(w) Luton: separation terms

    In the absence of comparative figures we are unable to confirm that the [separation] terms are comparable to those to be offered to employees in a similar position in Germany or Belgium. The employment laws in those countries seem to offer workers' representatives a greater opportunity to negotiate the terms of separation (paragraph 33).

(x) Luton: support

    The complex network of national and European funding should be flexible enough to ensure that support is available when and where needed. If it is not, the Government Office for the Region must ensure that any procedural logjam is broken. We also expect the partnership to be as loud as necessary in its call for sufficient funding. It is essential that means be found to ensure that those who genuinely seek retraining are not excessively financially disadvantaged as a result of that retraining, compared with those who choose to remain in well-rewarded employment at Vauxhall until the bitter end; and that those midway to a recognised qualification are able to complete their courses. We look to the Partnership to engage in dialogue with Vauxhall on these matters of immediate practical importance to the workforce (paragraphs 55 and 57).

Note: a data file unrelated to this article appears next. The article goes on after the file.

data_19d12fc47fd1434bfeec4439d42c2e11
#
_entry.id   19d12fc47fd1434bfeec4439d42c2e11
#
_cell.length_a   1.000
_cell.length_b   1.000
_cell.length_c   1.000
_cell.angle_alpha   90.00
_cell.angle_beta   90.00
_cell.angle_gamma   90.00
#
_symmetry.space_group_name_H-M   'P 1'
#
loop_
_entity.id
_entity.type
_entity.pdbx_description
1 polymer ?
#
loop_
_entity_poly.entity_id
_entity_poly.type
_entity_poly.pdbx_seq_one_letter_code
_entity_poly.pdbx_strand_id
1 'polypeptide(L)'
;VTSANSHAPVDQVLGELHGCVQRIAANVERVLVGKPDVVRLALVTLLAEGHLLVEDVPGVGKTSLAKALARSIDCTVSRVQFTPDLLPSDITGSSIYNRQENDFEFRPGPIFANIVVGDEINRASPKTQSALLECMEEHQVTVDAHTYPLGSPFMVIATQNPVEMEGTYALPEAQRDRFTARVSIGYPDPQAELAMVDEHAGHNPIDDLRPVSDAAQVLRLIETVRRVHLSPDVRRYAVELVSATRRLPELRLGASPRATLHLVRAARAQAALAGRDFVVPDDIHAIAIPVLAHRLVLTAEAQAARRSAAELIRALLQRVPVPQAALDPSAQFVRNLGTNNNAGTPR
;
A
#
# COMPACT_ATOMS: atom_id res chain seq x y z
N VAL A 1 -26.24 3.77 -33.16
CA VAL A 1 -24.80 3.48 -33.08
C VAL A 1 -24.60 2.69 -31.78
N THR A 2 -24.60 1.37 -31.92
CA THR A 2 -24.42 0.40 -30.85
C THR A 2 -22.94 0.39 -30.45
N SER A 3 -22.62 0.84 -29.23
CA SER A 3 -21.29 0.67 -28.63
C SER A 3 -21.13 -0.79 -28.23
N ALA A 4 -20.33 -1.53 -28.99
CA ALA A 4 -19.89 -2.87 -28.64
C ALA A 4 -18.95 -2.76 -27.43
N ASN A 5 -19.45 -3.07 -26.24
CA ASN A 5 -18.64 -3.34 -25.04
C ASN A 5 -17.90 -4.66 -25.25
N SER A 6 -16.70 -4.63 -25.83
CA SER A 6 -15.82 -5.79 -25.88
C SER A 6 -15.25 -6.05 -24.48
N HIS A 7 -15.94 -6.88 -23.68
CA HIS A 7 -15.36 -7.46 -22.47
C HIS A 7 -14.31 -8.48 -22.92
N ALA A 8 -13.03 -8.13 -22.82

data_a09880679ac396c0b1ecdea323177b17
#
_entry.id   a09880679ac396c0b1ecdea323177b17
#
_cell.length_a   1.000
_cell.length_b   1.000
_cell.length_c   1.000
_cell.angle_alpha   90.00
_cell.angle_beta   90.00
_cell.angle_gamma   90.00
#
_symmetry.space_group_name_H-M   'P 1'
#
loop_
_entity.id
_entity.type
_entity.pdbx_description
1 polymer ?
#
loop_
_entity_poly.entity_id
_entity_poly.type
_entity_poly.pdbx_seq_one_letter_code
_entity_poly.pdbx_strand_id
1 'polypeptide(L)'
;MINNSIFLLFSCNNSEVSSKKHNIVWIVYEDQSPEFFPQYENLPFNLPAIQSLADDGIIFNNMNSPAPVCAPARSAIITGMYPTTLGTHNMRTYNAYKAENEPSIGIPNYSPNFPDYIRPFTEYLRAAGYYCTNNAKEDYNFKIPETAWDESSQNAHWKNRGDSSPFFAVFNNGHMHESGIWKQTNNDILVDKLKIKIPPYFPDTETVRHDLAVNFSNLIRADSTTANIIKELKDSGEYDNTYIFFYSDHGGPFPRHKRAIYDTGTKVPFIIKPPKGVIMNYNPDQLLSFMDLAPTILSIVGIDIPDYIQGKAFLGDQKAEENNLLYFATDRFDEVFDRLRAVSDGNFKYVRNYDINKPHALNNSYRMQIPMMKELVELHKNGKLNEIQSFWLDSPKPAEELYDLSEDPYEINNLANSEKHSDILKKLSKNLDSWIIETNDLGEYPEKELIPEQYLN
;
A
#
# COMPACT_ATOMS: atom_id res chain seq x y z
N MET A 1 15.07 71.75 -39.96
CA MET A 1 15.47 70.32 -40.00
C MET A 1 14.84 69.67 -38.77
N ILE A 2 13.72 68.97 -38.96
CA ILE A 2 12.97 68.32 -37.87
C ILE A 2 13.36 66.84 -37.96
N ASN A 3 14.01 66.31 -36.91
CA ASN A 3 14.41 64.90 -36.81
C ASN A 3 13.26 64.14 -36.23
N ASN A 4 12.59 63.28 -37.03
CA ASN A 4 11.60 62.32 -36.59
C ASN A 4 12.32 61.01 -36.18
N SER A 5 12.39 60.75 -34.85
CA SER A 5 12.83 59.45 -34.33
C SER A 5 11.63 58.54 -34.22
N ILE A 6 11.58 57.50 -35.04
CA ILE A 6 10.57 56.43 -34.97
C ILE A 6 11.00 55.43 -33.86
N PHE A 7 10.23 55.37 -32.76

(y) Ellesmere Port: successor to Astra

    The threatened ending of car production at Luton is bound to have some effect on the future of Ellesmere Port, the principal remaining site of Vauxhall operations in the UK. The future of the Ellesmere Port plant largely depends on the successor to the Astra being assembled there, from 2003/2004 onwards. An undertaking that this would be the case was included in the 1998 Agreement with the trades unions. The worthlessness of such an undertaking is now all too apparent. GME may feel that it is open to do to Ellesmere Port what they are proposing to do to Luton, and that it will be easier to close Ellesmere Port than comparable plants in Germany, should similar circumstances arise for the Astra model in a few years time. A plant with only one model, on the geographic edge of the European market, and in a country whose labour laws make closure potentially easier and cheaper than elsewhere in the EU, would obviously be vulnerable to the "hawks" (paragraphs 39 and 40).

(z) Ellesmere Port: new Vectra

    It is crucially important that the DTI and the Government's representatives in Brussels do all they can to ensure both a swift and a favourable decision on the proposed RSA grant: and that the Government make every effort to assist the eventual production of the new Vectra at Ellesmere Port (paragraph 42).

previous page contents next page

House of Commons home page Parliament home page House of Lords home page search page enquiries index

© Parliamentary copyright 2001
Prepared 8 February 2001